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Confronting Those Who Hurt Us

Do not complain of others. Refrain from reprimanding them and if you wish to give admonition or advice let it be offered in such a way that it will not burden the hearer.  (‘Abdu’l-Bahá, Promulgation of Universal Peace, p. 453)

Whenever I’m angry it seems natural to nurse the hurt and complain about the injustice.  That’s what society has taught me is normal, after all.  That’s one thing I love about the Bahá’í Faith – it frequently turns everything I thought I knew around, 180 degrees.  In another quote Bahá’u’lláh tells us:

For the tongue is a smoldering fire, and excess of speech a deadly poison. Material fire consumeth the body, whereas the fire of the tongue devoureth both heart and soul. The force of the former lasteth but for a time, whilst the effects of the latter endureth a century.  (Baha’u’llah, Gleanings from the Writings of Baha’u’llah, p. 264)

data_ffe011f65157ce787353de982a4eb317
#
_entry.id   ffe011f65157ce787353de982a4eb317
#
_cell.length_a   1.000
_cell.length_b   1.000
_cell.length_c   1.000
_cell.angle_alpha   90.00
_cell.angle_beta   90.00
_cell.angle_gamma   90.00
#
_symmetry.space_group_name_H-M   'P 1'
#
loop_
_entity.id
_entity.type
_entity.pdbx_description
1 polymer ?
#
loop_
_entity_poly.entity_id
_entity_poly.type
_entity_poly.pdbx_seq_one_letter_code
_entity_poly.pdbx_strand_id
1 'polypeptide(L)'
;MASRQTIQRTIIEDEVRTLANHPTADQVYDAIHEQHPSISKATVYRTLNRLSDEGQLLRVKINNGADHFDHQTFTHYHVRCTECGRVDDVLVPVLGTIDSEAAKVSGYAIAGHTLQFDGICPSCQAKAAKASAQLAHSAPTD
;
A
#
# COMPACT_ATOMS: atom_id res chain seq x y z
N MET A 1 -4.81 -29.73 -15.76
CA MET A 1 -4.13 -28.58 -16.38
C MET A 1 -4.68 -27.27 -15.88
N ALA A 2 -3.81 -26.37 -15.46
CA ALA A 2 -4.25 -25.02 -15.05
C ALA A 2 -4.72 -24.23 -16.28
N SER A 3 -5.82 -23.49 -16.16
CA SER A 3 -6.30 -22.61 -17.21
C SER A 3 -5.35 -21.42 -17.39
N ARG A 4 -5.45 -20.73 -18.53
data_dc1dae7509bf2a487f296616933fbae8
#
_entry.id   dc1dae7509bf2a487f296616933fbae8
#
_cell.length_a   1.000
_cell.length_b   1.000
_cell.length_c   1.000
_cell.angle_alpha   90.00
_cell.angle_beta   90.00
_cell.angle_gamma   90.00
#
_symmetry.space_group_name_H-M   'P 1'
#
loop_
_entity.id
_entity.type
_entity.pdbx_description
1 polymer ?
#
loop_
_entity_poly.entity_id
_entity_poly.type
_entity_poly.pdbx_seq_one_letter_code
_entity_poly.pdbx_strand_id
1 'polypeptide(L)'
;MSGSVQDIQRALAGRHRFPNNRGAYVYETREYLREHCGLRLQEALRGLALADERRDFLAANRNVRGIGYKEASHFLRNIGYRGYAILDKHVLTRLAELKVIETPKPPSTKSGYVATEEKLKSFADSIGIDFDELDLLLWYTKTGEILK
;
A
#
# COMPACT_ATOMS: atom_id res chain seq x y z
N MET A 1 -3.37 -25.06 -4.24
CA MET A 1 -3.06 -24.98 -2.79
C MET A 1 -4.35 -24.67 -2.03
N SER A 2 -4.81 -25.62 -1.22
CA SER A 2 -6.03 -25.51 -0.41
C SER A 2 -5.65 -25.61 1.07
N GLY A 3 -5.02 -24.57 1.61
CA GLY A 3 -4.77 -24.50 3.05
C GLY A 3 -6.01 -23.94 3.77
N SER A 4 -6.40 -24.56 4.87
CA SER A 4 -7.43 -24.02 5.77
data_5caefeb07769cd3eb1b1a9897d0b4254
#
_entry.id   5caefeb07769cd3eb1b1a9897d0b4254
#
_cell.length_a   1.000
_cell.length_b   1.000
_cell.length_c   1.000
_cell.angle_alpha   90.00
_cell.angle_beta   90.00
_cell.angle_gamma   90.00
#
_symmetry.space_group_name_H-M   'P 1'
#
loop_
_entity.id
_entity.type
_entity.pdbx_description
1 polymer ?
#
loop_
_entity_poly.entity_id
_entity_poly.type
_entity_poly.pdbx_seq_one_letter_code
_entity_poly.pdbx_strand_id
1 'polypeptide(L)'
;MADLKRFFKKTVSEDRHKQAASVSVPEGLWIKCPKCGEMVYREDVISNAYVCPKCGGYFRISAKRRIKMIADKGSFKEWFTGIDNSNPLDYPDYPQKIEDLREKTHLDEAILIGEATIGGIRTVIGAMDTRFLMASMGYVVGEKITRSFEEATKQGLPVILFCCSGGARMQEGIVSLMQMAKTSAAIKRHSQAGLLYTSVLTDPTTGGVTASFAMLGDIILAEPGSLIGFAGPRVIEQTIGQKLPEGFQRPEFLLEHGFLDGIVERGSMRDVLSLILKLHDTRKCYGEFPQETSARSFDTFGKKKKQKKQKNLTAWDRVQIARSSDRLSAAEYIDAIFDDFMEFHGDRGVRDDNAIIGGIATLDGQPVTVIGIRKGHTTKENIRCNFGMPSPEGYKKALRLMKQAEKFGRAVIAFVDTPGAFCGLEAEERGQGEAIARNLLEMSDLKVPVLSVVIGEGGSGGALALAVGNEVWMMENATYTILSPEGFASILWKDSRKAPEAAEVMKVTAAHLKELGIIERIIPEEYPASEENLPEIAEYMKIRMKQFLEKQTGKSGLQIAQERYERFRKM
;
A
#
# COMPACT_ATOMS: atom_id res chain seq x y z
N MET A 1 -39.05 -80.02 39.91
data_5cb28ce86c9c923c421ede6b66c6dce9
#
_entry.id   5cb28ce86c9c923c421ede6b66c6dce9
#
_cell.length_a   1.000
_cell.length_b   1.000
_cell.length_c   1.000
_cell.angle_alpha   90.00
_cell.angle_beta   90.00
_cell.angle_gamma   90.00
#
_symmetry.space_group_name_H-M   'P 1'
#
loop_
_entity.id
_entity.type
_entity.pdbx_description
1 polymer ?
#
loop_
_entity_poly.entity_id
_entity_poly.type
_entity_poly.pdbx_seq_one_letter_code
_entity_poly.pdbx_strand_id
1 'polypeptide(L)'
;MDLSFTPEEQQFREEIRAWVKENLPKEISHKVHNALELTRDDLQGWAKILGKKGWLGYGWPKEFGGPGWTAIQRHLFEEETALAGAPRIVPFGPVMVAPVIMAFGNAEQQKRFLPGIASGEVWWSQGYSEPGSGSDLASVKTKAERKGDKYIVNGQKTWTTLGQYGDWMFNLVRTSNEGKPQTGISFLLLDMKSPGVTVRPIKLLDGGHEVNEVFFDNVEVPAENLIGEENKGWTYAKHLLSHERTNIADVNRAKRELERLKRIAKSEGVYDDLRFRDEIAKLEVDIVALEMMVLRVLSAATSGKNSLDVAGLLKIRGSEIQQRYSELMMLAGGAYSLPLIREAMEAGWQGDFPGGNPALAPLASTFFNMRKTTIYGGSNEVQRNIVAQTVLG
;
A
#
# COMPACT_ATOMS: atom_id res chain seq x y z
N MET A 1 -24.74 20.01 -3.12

This helps us to see why we aren’t to complain of others.  We don’t want our hearts and souls to be devoured or the effects of our words to last a century.

Here’s an example from my own life:  when I was very young, I heard my mother say (in a moment of anger and frustration towards life in general and my father particularly):  “I wish she’d never been born.”  This was a dagger to my heart.  I put it on the hamster wheel inside my head, nursed it for over 60 years, used it to prove everything that happened to me, that I was unlovable.  You can bet that affected my relationships in my marriage, and towards my son, family and friends, as all I knew was to push people away.  It would have been much better if my mother could have been angry at my father, in private, about his behaviour towards me, and even then, it should have been couched in words as mild as milk, so it didn’t burden him either.  They didn’t know any better, and I’ve forgiven them and the damage has been done and lasting and both things are true.